JAN
28
2008

Nokia Acquiring Trolltech

Today, Nokia and Trolltech announced that Nokia will be purchasing Trolltech. Nokia will continue with Qt's dual license model, which was updated to GPL 3 only last week. In an open letter to KDE, the chief Trolls and Nokia VP asked for ideas and comments on improving their relationship with the open source community. Nokia will be applying to become a patron of KDE e.V. and the FreeQt foundation is being maintained to guarantee the continued freedom of the toolkit KDE depends upon. This change should help ensure both the continued longevity of Qt and KDE as well as give the platform a boost in industry, particularly in the consumer electronics industry.

Comments

3) Nokia plays nicely and embraces KDE, invests money in improving KDE, writes closed source apps for KDE (it's privileged to do so), ports Qt and KDE to its selected platforms... Will competitors use KDE? Will the community work force continue with the same enthusiasm?

My point is that with the current Qt licensing model - extra value for the owner of trolltech - things will always be delicate...


By Wtf123 at Wed, 2008/01/30 - 6:00am

"Will competitors use KDE? Will the community work force continue with the same enthusiasm?"

I don't see why not. The source code is there, people are free to use KDE and Qt for things they want, and not to use KDE and Qt for things they won't want.

"My point is that with the current Qt licensing model - extra value for the owner of trolltech - things will always be delicate..."

I really, really wish everybody had top notch development tools and libraries for free, and that everything was magically and invisibly moved forwards. Alas, the world doesn't work like that.


By segedunum at Fri, 2008/02/01 - 6:00am

"Of course Redhat has some control, but only as long as everybody is happy with their work."

They don't really have a choice, unless they want to fork it.

"If Redhat was being taken over, moving in a totally wrong direction, it wouldn't matter for GTK+ that much."

If Red Hat was taken over and they didn't like some of the additions people were proposing to GTK, or any other project they had influence over, you can bet that patches wouldn't be accepted. You can see some examples where Red Hat's people have categorically stated that if Gnome were to start including Mono as its base, Red Hat would for Gnome. Presumably, they wouldn't accept patches for that purpose into the main GTK repository either.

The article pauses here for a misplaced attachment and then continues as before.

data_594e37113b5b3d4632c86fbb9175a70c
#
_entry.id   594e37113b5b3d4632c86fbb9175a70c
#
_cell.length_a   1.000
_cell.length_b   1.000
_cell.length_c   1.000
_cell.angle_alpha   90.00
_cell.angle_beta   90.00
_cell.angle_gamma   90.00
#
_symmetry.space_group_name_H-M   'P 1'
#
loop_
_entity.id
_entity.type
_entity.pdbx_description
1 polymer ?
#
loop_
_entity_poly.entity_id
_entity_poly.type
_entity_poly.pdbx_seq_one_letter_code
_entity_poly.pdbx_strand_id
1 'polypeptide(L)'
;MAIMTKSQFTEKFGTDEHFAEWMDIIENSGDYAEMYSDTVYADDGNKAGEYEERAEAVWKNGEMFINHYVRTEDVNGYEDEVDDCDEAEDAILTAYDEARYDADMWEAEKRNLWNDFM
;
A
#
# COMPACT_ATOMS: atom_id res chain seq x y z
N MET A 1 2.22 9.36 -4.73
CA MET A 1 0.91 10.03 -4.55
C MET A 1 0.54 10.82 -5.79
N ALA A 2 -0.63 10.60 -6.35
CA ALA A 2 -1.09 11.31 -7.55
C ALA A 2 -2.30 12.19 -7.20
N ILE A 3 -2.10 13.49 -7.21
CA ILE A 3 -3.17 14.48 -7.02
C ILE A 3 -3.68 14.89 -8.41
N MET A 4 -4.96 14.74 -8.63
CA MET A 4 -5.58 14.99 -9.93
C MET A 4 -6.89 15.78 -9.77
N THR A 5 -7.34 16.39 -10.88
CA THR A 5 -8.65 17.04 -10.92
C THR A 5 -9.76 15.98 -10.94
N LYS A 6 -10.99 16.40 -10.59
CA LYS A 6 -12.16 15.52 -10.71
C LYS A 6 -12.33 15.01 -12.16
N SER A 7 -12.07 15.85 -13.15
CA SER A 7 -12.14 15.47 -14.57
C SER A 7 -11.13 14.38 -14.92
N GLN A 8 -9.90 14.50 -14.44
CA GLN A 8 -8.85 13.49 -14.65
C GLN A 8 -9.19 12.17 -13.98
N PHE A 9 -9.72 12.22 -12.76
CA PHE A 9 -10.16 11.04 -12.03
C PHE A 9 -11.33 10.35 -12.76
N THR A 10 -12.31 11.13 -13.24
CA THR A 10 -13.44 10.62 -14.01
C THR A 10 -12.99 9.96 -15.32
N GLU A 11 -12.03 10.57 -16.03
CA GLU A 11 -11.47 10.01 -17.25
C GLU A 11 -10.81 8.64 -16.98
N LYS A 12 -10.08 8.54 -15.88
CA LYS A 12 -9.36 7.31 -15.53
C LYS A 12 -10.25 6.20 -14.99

There's really no difference at all.

"Anything Redhat or anyone else does for GTK+ is instantly and only creating public value. There is no additional private value for the copyright owner."

You don't understand this. Trust me. If people were proposing patches to GTK or any other heavily Red Hat influences project, and those patches threatened Red Hat's commercial value somewhere, they would simply not be accepted. People have levelled this accusation at Nokia with Qt, but the same applies, and has applied, to Maemo.

You don't understand that you don't necessarily have to be the copyright holder to have major influence over an open source software project at all.

"Because i think depending on the fate of a single company is quite problematic for a FOSS project like KDE."

It's funny that a lot of people claim that for other projects, corporate backing of companies is a good thing.

"People wouldn't worry about this Nokia deal that much if Qt were LGPLed."

Sigh........... I wish people would drop this LGPL crap as if it is the answer to everyone's prayers. The license model of Qt means that an organisation has the motivation and will to drive the software continually forwards. This is very important for a development library. When you compare it to GTK and other more 'liberally' licensed development libraries, you can't see an awful lot happening with them.

We go back to the reasons why KDE used Qt. No, not everyone gets everything they want, but creating a desktop with all the applications development tools and infrastructure needed is damn hard. Everything depends on everything else. Do you create your own development libraries, taking on all that entails, or do you lean on a receptive company or organisation where you all get something in return?

Given the fact that GTK and various other liberally licensed development libraries are a long, long, long way behind where we need to be if we want a good looking, functional desktop that fulfils all the requirements the KDE developers want of it, you'd have to say that KDE has made the right choice.


By segedunum at Fri, 2008/02/01 - 6:00am

I'd like to see RMS comment on this Nokia/Trolltech (Qt) situation.


By asdx at Wed, 2008/01/30 - 6:00am

Psst. Nokia != Qt != KDE. There are minds and eyes at each of them. Who are you? KDE doesn't need you. Kthxbai.


By A KDE advocate at Mon, 2008/01/28 - 6:00am

KDE and QT were on a really good way, but Nokia won't do anything good to us all. Nokia has now control over Qt, but they can't really get control about GTK.


By blueget at Mon, 2008/01/28 - 6:00am

I do believe that Nokia needs to do more to show true support for Free Software and open standards (and yes I'm aware of Nokia stance on the HTML5/Ogg issue and patents) but Nokia *is* developing Free Software *now* Acquiring Trolltech means they will develop *more* free software.